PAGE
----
Exploring this Job
A good way to explore this career is to work for your school newspaper and perhaps write your own column. You could even launch your own blog and promote it to your friends and followers on Facebook, Twitter, and other social media sites. Participation in debate clubs will help you form opinions and express them clearly. Read your city's newspaper regularly, and take a look at national papers as well as magazines. Which columnists, on the local and national level, interest you? Why do you feel their columns are well done? Try to incorporate these good qualities into your own writing. Contact your local newspaper and ask for a tour of the facilities. This will give you a sense of what the office atmosphere is like and what technologies are used there. Ask to speak with one of the paper's regular columnists about his or her job. He or she may be able to provide you with valuable insights. Visit the Dow Jones News Fund Web site (https://www.dowjonesnewsfund.org) for information on careers, summer programs, internships, and more. Try getting a part-time or summer job at the newspaper, even if it's just answering phones and doing data entry. In this way you'll be able to test out how well you like working in such an atmosphere. Once you get into college, participating in an internship or co-op opportunity at a newspaper, news magazine, or other media outlet will give you a good introduction to the field and help you to build your professional network.
Columnists often take news stories and enhance the facts with personal opinions and panache. Columnists may also write from their personal experiences. Either way, a column usually has a punchy start, a pithy middle, and a strong, sometimes poignant, ending.
Columnists are responsible for writing columns on a schedule, depending on the frequency of publication. They may write a column daily, weekly, quarterly, or monthly. Like other journalists, they face pressure to meet a deadline.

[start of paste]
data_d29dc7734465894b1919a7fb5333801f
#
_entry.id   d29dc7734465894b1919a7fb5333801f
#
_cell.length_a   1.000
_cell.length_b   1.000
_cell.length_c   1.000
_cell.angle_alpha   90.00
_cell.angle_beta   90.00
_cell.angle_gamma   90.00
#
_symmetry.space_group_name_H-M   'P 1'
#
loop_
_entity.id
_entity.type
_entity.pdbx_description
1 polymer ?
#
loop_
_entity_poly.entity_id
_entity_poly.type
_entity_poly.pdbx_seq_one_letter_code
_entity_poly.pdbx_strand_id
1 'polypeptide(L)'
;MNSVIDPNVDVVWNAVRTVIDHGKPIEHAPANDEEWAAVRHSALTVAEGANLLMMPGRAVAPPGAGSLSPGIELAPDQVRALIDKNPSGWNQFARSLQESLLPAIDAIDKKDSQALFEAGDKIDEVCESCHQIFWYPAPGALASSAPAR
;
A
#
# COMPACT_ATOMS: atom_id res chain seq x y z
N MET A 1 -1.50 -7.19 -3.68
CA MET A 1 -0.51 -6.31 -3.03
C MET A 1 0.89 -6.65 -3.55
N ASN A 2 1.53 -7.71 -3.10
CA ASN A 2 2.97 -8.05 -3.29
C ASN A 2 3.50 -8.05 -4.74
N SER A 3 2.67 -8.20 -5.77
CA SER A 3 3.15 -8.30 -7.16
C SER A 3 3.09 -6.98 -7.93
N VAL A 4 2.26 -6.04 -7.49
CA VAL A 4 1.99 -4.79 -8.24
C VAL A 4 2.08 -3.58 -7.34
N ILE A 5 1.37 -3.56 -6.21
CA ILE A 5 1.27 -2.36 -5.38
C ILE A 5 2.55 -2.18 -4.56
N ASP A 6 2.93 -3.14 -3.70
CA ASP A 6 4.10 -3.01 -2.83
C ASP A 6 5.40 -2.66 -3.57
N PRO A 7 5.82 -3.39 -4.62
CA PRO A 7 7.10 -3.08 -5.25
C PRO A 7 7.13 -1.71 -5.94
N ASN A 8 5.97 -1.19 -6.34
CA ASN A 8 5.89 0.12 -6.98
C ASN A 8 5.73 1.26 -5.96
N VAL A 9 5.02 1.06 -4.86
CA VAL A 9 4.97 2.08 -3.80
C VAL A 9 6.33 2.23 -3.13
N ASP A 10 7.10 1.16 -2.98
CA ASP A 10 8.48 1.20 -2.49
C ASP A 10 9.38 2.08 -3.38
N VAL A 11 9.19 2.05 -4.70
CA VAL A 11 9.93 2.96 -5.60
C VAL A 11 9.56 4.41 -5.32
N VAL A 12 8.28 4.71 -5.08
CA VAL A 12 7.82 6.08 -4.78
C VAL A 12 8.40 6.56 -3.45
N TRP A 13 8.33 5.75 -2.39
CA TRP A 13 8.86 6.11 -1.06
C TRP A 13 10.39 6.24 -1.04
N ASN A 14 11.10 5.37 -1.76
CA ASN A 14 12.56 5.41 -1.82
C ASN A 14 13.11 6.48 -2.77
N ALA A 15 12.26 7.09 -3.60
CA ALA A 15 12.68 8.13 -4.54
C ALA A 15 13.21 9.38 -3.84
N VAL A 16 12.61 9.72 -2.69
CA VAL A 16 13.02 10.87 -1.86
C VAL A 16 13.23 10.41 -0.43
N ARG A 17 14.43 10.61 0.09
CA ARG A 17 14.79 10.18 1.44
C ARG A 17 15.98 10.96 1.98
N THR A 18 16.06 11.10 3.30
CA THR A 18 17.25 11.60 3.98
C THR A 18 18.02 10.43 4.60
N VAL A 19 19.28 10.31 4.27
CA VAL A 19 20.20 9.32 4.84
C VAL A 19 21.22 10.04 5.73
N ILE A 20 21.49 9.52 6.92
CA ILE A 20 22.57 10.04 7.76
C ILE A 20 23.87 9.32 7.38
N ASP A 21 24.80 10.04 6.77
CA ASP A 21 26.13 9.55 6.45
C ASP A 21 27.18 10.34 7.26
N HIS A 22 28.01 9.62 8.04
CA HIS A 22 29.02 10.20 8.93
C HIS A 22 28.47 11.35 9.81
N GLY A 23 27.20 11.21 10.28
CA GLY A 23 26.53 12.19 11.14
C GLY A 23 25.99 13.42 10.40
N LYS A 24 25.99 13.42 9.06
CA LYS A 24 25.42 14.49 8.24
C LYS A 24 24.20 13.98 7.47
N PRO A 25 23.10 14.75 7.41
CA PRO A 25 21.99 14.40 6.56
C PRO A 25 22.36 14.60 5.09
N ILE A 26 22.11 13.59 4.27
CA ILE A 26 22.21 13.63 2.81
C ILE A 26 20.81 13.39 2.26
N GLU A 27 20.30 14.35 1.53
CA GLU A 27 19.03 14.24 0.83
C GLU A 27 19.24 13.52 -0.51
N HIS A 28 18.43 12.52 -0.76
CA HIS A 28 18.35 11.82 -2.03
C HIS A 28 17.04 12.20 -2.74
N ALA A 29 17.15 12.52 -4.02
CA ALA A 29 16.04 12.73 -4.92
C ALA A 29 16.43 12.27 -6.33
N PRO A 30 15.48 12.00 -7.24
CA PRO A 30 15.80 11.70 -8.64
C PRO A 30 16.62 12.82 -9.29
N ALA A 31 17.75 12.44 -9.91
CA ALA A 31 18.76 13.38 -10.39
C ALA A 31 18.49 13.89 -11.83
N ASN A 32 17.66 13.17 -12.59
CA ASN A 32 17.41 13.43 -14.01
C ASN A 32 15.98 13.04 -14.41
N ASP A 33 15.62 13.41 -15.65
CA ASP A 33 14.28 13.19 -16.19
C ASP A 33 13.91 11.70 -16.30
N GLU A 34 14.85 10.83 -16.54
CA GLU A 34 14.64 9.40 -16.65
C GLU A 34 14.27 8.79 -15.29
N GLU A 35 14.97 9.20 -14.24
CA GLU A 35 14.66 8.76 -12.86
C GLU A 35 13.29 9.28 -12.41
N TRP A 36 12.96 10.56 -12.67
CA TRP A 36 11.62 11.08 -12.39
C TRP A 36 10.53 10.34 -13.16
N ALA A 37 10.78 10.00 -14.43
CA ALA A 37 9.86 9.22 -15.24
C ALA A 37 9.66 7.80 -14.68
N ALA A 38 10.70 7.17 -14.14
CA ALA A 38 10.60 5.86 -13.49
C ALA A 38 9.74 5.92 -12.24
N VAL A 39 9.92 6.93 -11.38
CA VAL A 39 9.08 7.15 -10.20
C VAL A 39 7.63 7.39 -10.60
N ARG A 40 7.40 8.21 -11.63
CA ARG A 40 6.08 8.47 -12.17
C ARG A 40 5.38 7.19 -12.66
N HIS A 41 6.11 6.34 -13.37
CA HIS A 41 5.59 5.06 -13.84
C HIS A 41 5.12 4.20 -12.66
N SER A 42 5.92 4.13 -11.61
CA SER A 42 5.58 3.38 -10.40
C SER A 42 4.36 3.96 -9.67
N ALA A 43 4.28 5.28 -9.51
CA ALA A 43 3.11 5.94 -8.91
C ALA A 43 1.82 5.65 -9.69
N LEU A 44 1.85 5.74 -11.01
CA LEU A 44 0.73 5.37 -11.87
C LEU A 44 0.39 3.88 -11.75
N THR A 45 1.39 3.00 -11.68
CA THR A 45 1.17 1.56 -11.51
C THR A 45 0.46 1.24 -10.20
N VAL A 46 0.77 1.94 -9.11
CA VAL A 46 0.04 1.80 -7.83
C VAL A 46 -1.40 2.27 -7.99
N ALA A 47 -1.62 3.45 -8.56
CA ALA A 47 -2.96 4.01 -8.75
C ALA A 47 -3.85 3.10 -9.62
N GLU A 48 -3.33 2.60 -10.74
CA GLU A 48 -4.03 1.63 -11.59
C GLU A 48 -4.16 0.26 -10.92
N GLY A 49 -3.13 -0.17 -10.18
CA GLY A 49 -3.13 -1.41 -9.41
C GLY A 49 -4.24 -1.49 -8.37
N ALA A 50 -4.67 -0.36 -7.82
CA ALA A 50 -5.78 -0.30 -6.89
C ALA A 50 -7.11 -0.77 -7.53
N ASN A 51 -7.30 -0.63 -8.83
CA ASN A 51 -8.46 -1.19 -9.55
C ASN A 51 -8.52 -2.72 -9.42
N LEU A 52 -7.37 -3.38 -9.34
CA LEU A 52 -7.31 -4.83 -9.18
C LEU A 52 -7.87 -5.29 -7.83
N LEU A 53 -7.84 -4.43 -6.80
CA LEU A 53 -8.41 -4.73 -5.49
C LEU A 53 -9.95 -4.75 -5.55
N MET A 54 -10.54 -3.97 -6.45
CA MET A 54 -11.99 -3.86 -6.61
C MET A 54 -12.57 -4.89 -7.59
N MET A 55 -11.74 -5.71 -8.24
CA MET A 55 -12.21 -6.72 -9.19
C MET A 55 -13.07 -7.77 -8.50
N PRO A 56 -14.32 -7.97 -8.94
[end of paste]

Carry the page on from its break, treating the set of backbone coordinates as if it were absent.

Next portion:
Most columnists are free to select their own ideas. The need to constantly come up with new and interesting stories may be one of the hardest parts of the job, but also one of the most rewarding. For inspiration, columnists search through newspapers, magazines, and the Internet, watch television, check out posts on social media sites such as Twitter, and listen to the radio. The various types of media suggest ideas and keep the writer aware of current events and social issues.
Next, they do research, delving into a topic much like an investigative reporter would, so that they can back up their arguments with facts.
Finally, they begin writing. After they complete the column, an editor goes over it to check for clarity and correct mistakes. Then the cycle begins again. Often a columnist will write a few relatively timeless pieces to keep for use as backups in a pinch, in case a new idea can't be found or falls through.
Most columnists work in newsrooms or magazine offices, although some, especially those who are syndicated but not affiliated with a particular newspaper, work out of their homes or private offices. Many well-known syndicated columnists work out of Washington, D.C. and New York.
Newspapers often run small pictures of columnists, called head shots, next to their columns. This, and a consistent placement of a column in a particular spot in the paper, usually gives a columnist greater recognition than a reporter or editor.